Do you need a Ph.D. in philosophy to be a legitimate and respectable participant in the theism/atheism debate or the science/religion debate? Of course not. But you do need to know what you are talking about. Those, however accomplished in other fields, who leap into the debate philosophically uninformed inevitably commit freshman mistakes that expose them to the scorn of sophisticated opponents. Just being a scientist, for instance, does not mean that you will make respectable arguments. Remember that Duane Gish, Henry Morris, and Hugh Ross earned legitimate degrees in scientific or technical fields. Fred Hoyle was one of the leading (if eccentric) astrophysicists of his generation, yet he is the one who came up with the kooky comparison between the origin of life and the tornado blowing through a junkyard and assembling a Boeing 747. This preposterous howler has comforted generations of creationists. I even heard the late, not so great, Rev. Jerry Falwell quote it once.
So, expertise in a specialty, even a scientific specialty, does not insulate one from basic error. Those who enter into debates on philosophical topics (and the science/religion issue is a philosophical topic) from a position of philosophical ignorance are prone to glaring blunders that only obfuscate and oversimplify while exacerbating the already extreme balkanization of our intellectual culture. For instance, they tend to set up simplistic dichotomies such as “faith vs. reason.” Christian philosophers and theologians have been debating the relation of faith and reason for nearly 2000 years. Maybe they have not solved the issue, but not everything they have said has been stupid. When you tar opponents with a broad brush while gleefully knocking down straw men, the result is the intellectual equivalent of a dirty coal-fired plant that spews vast quantities of greenhouse gas into an already overheated atmosphere. Let’s be clear: Theists and atheists are never going to hold hands around the campfire and sing “Kumbaya.” Damn good thing too. Pointed disagreement is fine. I love it. But it has to be an informed clash of ideas and not an exercise in name-calling.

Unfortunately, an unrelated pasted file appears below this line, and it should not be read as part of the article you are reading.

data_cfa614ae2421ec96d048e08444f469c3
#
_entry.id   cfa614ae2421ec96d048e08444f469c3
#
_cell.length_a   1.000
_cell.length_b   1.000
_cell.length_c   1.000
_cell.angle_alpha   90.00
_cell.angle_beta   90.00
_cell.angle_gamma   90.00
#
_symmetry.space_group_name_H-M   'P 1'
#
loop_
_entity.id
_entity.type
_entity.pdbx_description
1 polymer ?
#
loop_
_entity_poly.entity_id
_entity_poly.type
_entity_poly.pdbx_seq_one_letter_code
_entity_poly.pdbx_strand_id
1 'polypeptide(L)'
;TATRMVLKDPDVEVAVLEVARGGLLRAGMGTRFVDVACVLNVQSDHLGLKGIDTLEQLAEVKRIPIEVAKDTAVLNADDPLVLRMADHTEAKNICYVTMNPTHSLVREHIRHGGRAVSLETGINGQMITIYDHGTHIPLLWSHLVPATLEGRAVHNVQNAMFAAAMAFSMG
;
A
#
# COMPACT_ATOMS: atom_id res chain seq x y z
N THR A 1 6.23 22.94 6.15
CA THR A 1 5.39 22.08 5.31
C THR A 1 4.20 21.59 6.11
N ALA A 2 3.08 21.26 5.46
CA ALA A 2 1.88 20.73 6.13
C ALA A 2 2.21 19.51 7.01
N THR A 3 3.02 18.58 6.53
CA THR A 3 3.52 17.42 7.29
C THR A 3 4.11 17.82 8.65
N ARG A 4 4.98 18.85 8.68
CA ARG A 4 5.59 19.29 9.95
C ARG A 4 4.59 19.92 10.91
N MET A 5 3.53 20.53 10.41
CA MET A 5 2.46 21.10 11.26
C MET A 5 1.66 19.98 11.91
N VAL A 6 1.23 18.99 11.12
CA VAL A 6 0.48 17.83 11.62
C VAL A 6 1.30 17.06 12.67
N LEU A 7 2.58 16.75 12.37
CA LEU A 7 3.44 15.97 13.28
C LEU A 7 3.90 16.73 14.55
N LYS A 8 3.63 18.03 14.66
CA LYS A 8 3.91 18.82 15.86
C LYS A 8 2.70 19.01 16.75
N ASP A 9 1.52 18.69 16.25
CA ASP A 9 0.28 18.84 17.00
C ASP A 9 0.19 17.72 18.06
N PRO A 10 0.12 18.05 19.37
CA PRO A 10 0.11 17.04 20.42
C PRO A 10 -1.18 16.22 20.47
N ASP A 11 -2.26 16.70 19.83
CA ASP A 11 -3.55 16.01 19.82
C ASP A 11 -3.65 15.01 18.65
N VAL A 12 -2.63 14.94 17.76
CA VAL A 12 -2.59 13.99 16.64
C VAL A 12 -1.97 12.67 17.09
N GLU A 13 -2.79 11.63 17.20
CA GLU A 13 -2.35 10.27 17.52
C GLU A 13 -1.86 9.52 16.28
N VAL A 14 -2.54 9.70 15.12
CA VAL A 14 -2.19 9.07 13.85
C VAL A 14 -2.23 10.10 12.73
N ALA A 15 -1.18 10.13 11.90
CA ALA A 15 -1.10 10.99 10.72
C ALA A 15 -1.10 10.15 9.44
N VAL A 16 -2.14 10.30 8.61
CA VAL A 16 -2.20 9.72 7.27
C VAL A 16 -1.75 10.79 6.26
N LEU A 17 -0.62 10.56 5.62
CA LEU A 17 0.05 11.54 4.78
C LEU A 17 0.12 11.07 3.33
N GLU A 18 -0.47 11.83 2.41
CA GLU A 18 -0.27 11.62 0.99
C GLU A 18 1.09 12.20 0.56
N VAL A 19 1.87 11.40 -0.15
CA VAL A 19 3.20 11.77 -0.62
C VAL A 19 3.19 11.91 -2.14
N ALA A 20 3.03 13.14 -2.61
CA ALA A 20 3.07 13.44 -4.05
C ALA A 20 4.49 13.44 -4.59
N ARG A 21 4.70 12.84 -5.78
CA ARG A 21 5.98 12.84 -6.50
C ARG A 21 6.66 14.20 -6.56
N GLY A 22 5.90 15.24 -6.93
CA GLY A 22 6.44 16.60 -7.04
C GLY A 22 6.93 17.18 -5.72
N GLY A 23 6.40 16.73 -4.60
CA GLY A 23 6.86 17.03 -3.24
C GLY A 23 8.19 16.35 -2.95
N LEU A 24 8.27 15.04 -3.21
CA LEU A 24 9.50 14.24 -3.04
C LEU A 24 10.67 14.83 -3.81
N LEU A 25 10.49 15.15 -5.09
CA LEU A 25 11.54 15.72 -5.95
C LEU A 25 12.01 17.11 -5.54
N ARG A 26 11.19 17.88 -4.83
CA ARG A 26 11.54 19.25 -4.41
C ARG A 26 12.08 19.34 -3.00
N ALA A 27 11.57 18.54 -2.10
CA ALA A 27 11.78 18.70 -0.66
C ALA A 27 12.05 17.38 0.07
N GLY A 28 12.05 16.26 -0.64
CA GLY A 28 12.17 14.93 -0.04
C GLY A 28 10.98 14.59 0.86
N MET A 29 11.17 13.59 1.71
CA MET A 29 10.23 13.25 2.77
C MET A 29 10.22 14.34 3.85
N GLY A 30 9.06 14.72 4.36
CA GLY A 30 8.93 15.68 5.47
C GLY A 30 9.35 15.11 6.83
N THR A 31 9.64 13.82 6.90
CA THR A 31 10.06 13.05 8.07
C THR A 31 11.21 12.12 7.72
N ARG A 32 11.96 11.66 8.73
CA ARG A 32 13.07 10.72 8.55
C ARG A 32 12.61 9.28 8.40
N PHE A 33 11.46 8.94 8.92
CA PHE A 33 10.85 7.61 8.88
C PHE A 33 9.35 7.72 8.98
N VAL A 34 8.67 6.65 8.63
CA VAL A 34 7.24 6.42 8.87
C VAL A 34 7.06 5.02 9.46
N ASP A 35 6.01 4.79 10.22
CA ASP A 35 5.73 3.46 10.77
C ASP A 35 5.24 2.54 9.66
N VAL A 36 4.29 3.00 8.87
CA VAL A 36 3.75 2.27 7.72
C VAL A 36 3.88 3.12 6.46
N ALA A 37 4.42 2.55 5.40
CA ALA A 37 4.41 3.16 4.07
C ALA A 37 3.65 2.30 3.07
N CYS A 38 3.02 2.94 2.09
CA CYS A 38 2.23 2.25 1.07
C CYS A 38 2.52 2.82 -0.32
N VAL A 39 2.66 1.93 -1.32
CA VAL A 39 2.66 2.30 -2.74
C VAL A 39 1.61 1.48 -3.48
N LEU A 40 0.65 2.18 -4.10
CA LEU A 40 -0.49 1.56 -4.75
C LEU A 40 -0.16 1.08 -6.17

So, who has done it right? Have I set up too high a standard by requiring those who debate philosophical or religious issues to inform themselves? Can any one person be a scientist and also have the expertise and skill needed to debate religious or philosophical issues? Sure. T.H. Huxley did. Thomas Henry Huxley (1825-1895) was one of the leading scientists and educators of his day. Known as “Darwin’s bulldog” for his aggressive defense of Darwinism, he was also a public intellectual who carried on disputes on topics in philosophy and religion with learned opponents—and beat them at their own game. In all of his controversies, whether with theologians or prime ministers (Huxley and Gladstone had a number of polemical encounters), he displayed an exemplary depth of knowledge and sophistication of argument. Far from scorning or ignoring philosophy, he wrote a monograph on Hume and an essay on Descartes’s Discourse on Method. He was as comfortable discussing ancient Stoicism as he was the positivism of Auguste Comte.